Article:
On top of all this great music and stylistic shift, Dinowalrus is one of the better reads on Twitter (this feels like the most left-handed compliment of all, but I assure you, it is not), ranking right up there with That Fucking Tank (again) and HEALTH (some grains of salt and a strong stomach occasionally need with this last one), all three of which are lively and active enough to remind you that an ACTUAL FUCKING HUMAN BEING is running the Twit, rather than just some PR flack pressing “SPAM” repeatedly.


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Filed under Covers, Rock

Recommended: The Cult of Mr. Light – For a New Conception of Time

I was given a copy of this album a few hours before its release by Revolving Door Records label head ƸC†OPL∆SM. It seems odd to say “given” considering the album is freely available at Bandcamp, with the emphasis on FREEly, but nonetheless I was given a few hours’ head start with the tunes. Of course, life being life, I was unable to take advantage of the advance copy, but here’s where I pay back that favor, but not before I head off on a bit of tangent.

There are a lot of netlabels and a lot of artists on those netlabels, all of whom seem to be generating hundreds of hours of music per year. At this point, my Facebook feed resembles a firehose of multicolored, symbol-laden, provocatively dressed avatars, each cranking out link after link to their stuff, their labelmates’ stuff, the stuff they listen to when not making music, the stuff they’re intending to remix/rap on/obliterate, etc. Just between ƸC†OPL∆SM (Sam Hatzaras), Nattymari (Dafydd McKaharay), Joe Royster ( Co-founder – Aural Sects netlabel; spf5Ø), Mike TXTBK, Matt Supa Solley (Sortahuman), Party Trash, Mikey Shad-do (Baku Shad-do netlabel) and the Amdiscs label, there’s more music being foisted upon the public than any one human being could reasonably be expected to listen to.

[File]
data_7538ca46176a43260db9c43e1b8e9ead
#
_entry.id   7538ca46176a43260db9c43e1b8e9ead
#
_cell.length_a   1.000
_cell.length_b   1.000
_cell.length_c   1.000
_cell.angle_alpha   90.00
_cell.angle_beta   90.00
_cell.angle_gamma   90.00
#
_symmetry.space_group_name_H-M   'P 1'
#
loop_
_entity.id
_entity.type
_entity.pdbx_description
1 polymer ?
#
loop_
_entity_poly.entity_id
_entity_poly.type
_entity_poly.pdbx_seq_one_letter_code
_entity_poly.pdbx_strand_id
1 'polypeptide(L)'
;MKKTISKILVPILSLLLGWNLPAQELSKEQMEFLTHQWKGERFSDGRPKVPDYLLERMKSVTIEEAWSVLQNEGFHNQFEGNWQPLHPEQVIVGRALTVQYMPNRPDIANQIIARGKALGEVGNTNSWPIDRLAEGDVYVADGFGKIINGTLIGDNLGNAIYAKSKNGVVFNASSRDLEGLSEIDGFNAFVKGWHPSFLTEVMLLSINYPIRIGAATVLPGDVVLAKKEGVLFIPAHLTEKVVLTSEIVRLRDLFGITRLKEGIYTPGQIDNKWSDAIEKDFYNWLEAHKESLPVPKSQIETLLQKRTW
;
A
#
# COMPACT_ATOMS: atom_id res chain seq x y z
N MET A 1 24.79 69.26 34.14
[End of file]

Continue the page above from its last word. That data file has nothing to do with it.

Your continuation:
You know that old complaint about how piracy has taken away the incentive to create because nobody can make money with music anymore? Well, that’s obviously complete bullshit. This may mean those who were used to getting paid (back in the day) have lost the will, but sweet goddamn christ, it doesn’t seem to be slowing down anyone who’s been creating without the expectation of getting paid. If anything, this whole internet thing has turned them into some sort of compulsive creators and we, the people on the receiving end, are the beneficiaries of a leveled playing field, even if that means that we’ll constantly be swimming upstream against a torrent (or with torrents – piracy joke lol) of incoming music, knowing we’ll always be at least a foot under metaphoric water.

Go, just go and click this link for an example of what I’m talking about. This is the Aural Sects netlabel. Click on that link. I’m not even asking. DO IT. Click and gaze in wonderment at the almost-literal wall of album covers. Each of those represents, at the very least, two tracks to listen to. Many of those are full albums. Some are the internet equivalent of double albums. By the time you’ve finished gazing at that and reading this sentence, Royster and his conspirators will likely have uploaded another 15-track compilation and a couple of EPs and is, even as we “speak,” dumping the links into my Facebook firehose. (Abbreviated hereafter in this set of parentheses only as “FaceHose” for maximum comic effect.)